Happiness may make the world go round but it does not make you live longer, according to new research ending the mistaken belief that being sad or stressed leads to ill-health.
A 10-year study of one million women found people’s emotional state of well-being had no direct effect on mortality and that previous research simply confused cause and effect.
Life-threatening poor health can obviously cause unhappiness, which is why unhappiness is associated with increased mortality the researchers said.
The study is so large that it rules out unhappiness being a direct cause of any material increase in overall mortality in women. This was true for overall mortality, for cancer mortality, and for heart disease mortality, and it was true for stress as well as for unhappiness.
Smoking usually made people unhappier than non-smokers, researchers found. However, after taking account of previous ill health, smoking, and other lifestyle and socio-economic factors, they found that unhappiness itself was no longer associated with increased mortality.
Co-author Professor Sir Richard Peto, of the University of Oxford, said: “Many still believe that stress or unhappiness can directly cause disease, but they are simply confusing cause and effect. Of course people who are ill tend to be unhappier than those who are well, but the UK Million Women Study shows that happiness and unhappiness do not themselves have any direct effect on death rates.”
The investigation, published in The Lancet today/on Thursday was carried out within the Million Women Study - a national study of women’s health, involving more than one million UK women aged 50 and over, and a collaborative project between Cancer Research UK and the NHS.
Three years after joining the study, women were sent a questionnaire asking them to self-rate their health, happiness, stress, feelings of control, and whether they felt relaxed. Five out of six of the women said they were generally happy, but one in six said they were generally unhappy.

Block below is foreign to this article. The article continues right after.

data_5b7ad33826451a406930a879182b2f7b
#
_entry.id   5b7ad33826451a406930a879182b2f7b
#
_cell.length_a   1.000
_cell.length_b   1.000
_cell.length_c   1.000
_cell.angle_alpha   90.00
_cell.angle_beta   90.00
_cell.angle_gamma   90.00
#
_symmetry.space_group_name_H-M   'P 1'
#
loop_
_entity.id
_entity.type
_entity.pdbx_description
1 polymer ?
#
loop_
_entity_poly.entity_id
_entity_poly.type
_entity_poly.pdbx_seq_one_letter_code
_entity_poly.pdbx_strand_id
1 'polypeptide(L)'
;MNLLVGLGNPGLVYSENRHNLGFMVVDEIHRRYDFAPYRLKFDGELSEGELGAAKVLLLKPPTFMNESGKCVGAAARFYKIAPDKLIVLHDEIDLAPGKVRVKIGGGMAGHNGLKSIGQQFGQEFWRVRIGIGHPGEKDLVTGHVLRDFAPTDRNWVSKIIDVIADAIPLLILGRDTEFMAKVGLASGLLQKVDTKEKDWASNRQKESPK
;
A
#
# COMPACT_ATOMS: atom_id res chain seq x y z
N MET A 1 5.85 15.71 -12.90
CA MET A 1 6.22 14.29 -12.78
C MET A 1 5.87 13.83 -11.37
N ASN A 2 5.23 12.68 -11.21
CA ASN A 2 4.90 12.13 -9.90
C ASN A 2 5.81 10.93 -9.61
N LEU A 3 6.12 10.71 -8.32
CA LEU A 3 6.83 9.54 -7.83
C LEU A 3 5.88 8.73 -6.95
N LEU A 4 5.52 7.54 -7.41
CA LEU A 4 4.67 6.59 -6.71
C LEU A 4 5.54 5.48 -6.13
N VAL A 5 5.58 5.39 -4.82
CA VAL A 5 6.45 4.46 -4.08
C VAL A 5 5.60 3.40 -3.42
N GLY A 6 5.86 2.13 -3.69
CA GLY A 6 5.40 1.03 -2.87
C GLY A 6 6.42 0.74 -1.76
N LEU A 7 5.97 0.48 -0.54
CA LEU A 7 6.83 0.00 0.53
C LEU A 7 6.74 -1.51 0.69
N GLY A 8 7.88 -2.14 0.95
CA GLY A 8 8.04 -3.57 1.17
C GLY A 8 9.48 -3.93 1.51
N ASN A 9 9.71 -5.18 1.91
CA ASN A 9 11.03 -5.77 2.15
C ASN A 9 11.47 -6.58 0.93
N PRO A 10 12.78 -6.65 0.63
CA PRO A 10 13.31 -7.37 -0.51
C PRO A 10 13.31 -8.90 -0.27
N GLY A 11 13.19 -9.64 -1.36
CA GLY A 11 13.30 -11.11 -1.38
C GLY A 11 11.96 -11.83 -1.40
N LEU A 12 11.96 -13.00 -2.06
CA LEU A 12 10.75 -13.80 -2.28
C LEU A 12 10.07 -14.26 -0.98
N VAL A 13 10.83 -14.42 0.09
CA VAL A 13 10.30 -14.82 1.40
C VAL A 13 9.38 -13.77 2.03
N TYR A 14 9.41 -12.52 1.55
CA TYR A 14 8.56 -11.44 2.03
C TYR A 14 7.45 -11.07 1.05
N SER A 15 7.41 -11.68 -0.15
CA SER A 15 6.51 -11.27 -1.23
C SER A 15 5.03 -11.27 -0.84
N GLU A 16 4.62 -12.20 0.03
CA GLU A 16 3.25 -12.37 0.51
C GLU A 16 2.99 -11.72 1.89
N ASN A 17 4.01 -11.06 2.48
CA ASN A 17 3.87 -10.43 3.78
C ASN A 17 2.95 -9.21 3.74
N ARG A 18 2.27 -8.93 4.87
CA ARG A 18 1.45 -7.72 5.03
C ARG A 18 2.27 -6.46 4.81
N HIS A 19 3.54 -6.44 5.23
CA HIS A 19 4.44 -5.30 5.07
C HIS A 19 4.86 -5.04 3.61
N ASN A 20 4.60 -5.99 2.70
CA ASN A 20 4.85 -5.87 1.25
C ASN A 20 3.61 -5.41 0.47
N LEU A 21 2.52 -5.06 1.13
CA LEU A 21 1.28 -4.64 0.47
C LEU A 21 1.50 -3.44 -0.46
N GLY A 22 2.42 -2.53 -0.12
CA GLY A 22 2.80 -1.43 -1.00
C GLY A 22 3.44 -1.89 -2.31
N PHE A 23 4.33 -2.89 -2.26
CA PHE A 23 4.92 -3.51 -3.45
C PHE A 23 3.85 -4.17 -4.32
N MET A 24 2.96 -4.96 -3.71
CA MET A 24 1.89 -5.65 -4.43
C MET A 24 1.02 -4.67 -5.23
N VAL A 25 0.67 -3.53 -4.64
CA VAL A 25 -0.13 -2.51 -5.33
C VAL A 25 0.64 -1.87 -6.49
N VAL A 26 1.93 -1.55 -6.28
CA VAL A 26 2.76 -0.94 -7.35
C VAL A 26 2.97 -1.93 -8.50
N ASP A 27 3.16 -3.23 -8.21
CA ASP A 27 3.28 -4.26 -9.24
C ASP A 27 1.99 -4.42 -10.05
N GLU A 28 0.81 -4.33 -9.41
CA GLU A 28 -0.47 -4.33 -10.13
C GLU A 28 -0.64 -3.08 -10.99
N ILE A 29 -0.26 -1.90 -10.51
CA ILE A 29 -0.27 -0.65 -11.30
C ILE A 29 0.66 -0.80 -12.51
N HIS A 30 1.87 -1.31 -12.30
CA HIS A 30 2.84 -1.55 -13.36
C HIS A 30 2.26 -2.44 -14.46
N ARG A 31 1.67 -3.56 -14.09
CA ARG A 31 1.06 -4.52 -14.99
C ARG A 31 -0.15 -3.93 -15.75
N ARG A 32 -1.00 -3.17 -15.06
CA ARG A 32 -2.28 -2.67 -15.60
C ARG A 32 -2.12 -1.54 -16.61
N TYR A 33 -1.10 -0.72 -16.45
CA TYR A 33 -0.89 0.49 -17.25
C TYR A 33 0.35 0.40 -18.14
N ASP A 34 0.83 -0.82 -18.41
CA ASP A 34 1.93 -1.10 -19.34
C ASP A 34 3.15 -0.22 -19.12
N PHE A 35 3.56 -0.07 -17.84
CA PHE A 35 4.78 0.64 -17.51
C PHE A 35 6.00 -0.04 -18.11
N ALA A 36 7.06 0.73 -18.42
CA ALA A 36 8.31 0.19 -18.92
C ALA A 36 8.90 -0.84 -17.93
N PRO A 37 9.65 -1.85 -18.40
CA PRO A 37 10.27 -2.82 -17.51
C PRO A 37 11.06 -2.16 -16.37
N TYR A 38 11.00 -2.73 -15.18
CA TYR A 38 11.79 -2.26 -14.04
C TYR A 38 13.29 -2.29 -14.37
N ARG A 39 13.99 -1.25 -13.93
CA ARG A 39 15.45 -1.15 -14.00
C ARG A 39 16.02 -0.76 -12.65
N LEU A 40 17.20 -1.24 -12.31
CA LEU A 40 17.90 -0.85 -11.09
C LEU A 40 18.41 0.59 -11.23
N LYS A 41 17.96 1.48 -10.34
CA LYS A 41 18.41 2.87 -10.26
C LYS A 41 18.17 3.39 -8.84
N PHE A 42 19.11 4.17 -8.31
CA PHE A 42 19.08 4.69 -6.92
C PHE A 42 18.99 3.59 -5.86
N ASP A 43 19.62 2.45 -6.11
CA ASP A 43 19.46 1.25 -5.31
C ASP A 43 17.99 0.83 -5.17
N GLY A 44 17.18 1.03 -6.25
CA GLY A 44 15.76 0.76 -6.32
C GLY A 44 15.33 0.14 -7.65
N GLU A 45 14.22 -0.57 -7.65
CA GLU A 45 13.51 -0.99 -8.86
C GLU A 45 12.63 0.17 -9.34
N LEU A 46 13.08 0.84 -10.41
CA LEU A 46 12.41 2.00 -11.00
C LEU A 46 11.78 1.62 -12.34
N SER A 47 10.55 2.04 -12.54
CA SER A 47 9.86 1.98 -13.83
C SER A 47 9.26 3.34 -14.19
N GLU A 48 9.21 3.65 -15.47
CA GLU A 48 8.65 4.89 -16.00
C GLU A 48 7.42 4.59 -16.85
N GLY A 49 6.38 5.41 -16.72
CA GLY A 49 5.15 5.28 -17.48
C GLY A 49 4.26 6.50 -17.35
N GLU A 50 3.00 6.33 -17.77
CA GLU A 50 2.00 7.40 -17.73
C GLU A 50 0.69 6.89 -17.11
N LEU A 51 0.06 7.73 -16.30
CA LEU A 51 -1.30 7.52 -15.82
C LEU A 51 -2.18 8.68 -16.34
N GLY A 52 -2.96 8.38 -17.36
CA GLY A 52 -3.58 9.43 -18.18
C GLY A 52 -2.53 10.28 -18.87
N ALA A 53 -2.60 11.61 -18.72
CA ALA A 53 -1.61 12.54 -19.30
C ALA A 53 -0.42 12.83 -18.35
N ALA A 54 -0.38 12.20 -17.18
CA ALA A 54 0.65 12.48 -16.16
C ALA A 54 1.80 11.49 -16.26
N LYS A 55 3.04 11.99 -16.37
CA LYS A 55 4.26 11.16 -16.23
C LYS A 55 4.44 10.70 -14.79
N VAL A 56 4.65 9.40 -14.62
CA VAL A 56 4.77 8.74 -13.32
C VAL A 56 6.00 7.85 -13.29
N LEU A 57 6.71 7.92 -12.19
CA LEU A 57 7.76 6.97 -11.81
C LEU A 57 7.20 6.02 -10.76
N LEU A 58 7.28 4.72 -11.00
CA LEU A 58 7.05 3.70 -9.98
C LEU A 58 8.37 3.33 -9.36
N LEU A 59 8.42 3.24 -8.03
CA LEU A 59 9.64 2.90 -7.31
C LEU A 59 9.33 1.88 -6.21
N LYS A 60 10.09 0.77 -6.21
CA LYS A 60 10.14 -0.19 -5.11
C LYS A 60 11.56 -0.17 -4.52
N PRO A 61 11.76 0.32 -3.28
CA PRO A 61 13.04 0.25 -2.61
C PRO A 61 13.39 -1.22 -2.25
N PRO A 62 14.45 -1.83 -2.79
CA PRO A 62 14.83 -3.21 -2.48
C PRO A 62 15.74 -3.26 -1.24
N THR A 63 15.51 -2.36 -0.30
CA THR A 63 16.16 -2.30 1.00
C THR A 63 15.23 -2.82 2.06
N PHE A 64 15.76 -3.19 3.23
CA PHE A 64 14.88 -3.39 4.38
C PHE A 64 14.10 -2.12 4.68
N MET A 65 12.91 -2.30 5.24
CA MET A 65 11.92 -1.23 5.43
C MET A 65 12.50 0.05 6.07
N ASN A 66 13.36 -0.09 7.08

Unhappiness was associated with deprivation, smoking, lack of exercise, and not living with a partner. The strongest associations, however, were that the women who were already in poor health tended to say that they were unhappy, stressed, not in control, and not relaxed.
The main analyses included 700,000 women with an average age of 59. During the next 10 years these women were followed by electronic record linkage for mortality, during which time 30,000 of them died.
The scientists said after allowing for any differences already present in health and lifestyle, the overall death rate among those who were unhappy was the same as the death rate among those who were generally happy.
Lead author, Dr Bette Liu, now at the University of New South Wales, Australia said: “Illness makes you unhappy, but unhappiness itself doesn’t make you ill. We found no direct effect of unhappiness or stress on mortality, even in a ten-year study of a million women.”
Previous reports of reduced mortality being associated with happiness, with being in control, with being relaxed, or with related measures of wellbeing had not allowed properly for the strong effect of ill health on unhappiness and on stress.
The effects of happiness and wellbeing on society are becoming increasingly measured and studied. David Cameron introduced The Happiness Index in 2012, measuring national well-being, while a West Midlands school became the first in the country to introduce lessons in happiness this week. All pupils at Sacred Heart Primary School in Tipton, from nursery to Year 6, will study the new subject alongside maths and English following positive responses to a training day for staff in November.
Headteacher Melanie Gee said she had been exploring a variety of ideas to make sure children’s well-being and mental health needs were being met.
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